Most professionals will say you should lift weights at least 3x/week if you’re trying to get stronger, build muscle mass, lose weight, or some combination of the above.
But if you’re trying to maintain the strength you’ve already earned, you can likely get away with lifting weights only 1x/week.
Yup, that’s right – 1 weight lifting session per week.
That’s not bad, certainly not as intimidating as trying to maintain 3 workouts/week.
There’s even research to back this up and according to some research, these results are applicable to younger and older folks alike.
Although older individuals (60 years+) likely need more frequent weight training sessions than younger people to maintain muscle strength.
But this is still really good news.
Now if you’re only going to hit the gym 1x/week, you’re going to have to do it right in order to make sure you’re working all your major muscle groups.
You’ll also want to make sure you’re working out at an intensity that’s strenuous enough to still challenge said muscles.
If you’re truly trying to maintain the strength you’ve got, you’ll probably want to work each muscle group to nearly the state of failure.
If I was trying to work all the major muscle groups in a single weekly workout, I’d do something like this:
- Warm up/stretch for 5- 10 minutes
- Deadlift: 4 sets (10, 5, 3, 1)
- Bench press: 3 sets (10, 8, 4)
- Barbell squat: 3 sets (10, 8, 4)
- Bent-over row: 3 sets (10, 8, 4)
- Standing shoulder press: 3 sets (10, 8, 4)
Five exercises, nothing too crazy, but they’re all compound movements working several muscle groups simultaneously.
You could easily adjust your sets/reps to your liking, but I tend to stick in the 3-4 sets per exercise range – this is where I feel like I’m getting good volume without reaching the point of boredom.
With regards to the reps – I’d choose resistances where it’s hard to finish those last 2 reps because again, you want to make sure you’re working your muscles hard enough to get the job done.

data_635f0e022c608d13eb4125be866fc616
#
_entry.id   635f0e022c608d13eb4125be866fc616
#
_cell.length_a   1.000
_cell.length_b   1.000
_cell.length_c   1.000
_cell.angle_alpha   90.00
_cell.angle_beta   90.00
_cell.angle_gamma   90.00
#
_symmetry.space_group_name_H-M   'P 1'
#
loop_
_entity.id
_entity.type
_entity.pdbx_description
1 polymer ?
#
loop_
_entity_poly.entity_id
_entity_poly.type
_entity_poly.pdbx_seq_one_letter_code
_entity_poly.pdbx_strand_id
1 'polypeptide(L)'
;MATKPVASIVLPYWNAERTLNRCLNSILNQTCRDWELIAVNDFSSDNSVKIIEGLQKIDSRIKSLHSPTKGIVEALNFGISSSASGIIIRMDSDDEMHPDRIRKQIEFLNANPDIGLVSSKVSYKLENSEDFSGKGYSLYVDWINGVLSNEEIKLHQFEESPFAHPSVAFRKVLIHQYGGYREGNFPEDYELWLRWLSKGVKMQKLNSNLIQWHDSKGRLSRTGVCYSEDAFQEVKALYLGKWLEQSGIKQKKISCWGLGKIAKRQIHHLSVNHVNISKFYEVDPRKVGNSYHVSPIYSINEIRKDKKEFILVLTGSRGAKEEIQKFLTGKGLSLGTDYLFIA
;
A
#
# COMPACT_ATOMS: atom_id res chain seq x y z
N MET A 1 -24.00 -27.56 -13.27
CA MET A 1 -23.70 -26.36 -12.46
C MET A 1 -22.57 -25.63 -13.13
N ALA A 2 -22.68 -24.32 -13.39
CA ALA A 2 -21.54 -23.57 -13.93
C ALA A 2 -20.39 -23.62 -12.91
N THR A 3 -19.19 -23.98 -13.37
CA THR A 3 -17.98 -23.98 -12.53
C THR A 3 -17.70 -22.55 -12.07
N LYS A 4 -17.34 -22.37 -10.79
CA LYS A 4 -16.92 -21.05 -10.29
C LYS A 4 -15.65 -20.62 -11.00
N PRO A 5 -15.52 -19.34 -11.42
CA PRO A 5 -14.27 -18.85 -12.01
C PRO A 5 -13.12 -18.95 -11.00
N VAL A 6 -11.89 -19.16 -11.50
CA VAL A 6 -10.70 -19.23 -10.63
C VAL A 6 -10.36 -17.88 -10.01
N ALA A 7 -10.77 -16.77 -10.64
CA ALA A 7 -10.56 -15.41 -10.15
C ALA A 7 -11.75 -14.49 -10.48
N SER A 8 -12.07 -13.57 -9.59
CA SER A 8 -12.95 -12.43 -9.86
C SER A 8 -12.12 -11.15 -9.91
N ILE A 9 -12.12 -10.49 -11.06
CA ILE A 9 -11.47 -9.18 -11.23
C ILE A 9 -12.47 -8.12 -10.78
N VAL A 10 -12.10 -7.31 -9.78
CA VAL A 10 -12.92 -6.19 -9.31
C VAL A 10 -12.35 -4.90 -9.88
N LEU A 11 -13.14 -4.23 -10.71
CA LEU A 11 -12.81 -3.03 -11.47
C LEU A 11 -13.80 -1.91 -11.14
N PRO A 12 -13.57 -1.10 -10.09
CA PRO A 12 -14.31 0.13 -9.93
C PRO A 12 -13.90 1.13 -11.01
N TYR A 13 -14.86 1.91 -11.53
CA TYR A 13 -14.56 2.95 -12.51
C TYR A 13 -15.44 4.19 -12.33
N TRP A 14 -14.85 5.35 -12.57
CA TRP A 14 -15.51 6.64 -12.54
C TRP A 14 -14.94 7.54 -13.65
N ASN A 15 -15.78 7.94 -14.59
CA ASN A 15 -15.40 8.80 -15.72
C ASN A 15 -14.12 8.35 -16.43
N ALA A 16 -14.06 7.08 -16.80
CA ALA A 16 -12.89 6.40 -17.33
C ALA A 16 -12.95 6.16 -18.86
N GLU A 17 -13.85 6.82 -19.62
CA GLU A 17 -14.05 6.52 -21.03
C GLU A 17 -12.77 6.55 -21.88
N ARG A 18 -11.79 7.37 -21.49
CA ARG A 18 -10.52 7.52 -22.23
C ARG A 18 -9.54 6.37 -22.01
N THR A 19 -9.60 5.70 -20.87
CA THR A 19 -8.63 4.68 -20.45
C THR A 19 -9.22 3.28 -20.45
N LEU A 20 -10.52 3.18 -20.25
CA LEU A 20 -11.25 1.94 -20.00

After all, you’re only working out 1x/week here.
I’d also keep rest periods between sets to 1 minute max because keeping that heart rate up will help you get some of the cardiovascular benefits as well.
I would think the above workout could comfortably be done within an hour, with some leftover time for additional cardio.
It’s nice knowing that we can maintain our strength with one solid weight training workout per week, but I still try to aim for at least 2 workouts/week during my down periods.
It doesn’t always happen that way, but that’s still the goal.
That way I don’t have to hit every muscle group in a single workout.
If I’m doing a 2 day split, I’ll usually hit chest/back on day 1 and legs and shoulders on day 2 and try to sprinkle in a little core and cardio on both days.
FYI, according to research, most of us can go around 3 weeks without weight training before we start noticing a significant decrease in strength.
Highly trained athletes tend to hold on to their muscle strength/size better than less trained individuals, but the above timeline is fairly accurate for all of us.
So, if you miss a couple of weeks here or there, don’t beat yourself up too much – after all, life gets in the way sometimes.
And personally, I think it’s beneficial to ease back and take it easy on the working out sometimes, especially at the end of the year with so many fun holiday-related activities going on.
Our bodies need recovery periods from time to time, but our minds do too.
Plus, if you’re constantly forcing yourself to workout when you don’t want to, you run the risk of turning exercise into a chore.
Working out should be fun and enjoyable (at least a little anyway) and you should appreciate how you feel after doing it.
If you’re dragging yourself to the gym and counting the minutes until you get to leave, you’re missing out on a therapeutic experience where you get to unwind and unplug from all the other stresses of the day.
So again, take time off when you need it and don’t fret too much about losing all the gains you’ve worked so hard for.
Our muscles can handle about 3 weeks or so, give or take, without training before you start noticing real strength loss and you can maintain what you’ve got with a single workout per week.
Which, if you tend to get lazy around the end of the year like me, is great news.